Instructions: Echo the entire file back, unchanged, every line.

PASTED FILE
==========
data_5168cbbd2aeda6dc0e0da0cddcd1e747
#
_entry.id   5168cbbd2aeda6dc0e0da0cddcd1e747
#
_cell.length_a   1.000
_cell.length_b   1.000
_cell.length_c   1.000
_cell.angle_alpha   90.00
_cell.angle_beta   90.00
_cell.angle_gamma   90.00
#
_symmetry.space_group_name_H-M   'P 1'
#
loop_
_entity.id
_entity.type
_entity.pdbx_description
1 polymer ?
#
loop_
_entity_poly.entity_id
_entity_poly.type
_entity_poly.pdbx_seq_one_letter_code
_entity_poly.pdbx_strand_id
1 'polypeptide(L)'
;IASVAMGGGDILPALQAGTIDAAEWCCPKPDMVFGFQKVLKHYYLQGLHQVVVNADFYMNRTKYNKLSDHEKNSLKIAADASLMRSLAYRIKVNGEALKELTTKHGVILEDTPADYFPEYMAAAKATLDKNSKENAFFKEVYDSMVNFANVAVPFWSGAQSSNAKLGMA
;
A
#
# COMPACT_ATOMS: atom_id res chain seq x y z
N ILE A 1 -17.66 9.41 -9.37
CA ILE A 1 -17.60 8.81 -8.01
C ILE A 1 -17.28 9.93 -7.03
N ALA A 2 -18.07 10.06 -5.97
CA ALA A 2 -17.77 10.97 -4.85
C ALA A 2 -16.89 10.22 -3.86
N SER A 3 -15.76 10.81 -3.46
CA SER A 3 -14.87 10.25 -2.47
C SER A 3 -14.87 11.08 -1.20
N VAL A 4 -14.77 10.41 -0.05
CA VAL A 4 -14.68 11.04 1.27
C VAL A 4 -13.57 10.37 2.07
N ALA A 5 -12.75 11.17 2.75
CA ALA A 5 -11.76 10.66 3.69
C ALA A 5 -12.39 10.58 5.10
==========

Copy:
data_5168cbbd2aeda6dc0e0da0cddcd1e747
#
_entry.id   5168cbbd2aeda6dc0e0da0cddcd1e747
#
_cell.length_a   1.000
_cell.length_b   1.000
_cell.length_c   1.000
_cell.angle_alpha   90.00
_cell.angle_beta   90.00
_cell.angle_gamma   90.00
#
_symmetry.space_group_name_H-M   'P 1'
#
loop_
_entity.id
_entity.type
_entity.pdbx_description
1 polymer ?
#
loop_
_entity_poly.entity_id
_entity_poly.type
_entity_poly.pdbx_seq_one_letter_code
_entity_poly.pdbx_strand_id
1 'polypeptide(L)'
;IASVAMGGGDILPALQAGTIDAAEWCCPKPDMVFGFQKVLKHYYLQGLHQVVVNADFYMNRTKYNKLSDHEKNSLKIAADASLMRSLAYRIKVNGEALKELTTKHGVILEDTPADYFPEYMAAAKATLDKNSKENAFFKEVYDSMVNFANVAVPFWSGAQSSNAKLGMA
;
A
#
# COMPACT_ATOMS: atom_id res chain seq x y z
N ILE A 1 -17.66 9.41 -9.37
CA ILE A 1 -17.60 8.81 -8.01
C ILE A 1 -17.28 9.93 -7.03
N ALA A 2 -18.07 10.06 -5.97
CA ALA A 2 -17.77 10.97 -4.85
C ALA A 2 -16.89 10.22 -3.86
N SER A 3 -15.76 10.81 -3.46
CA SER A 3 -14.87 10.25 -2.47
C SER A 3 -14.87 11.08 -1.20
N VAL A 4 -14.77 10.41 -0.05
CA VAL A 4 -14.68 11.04 1.27
C VAL A 4 -13.57 10.37 2.07
N ALA A 5 -12.75 11.17 2.75
CA ALA A 5 -11.76 10.66 3.69
C ALA A 5 -12.39 10.58 5.10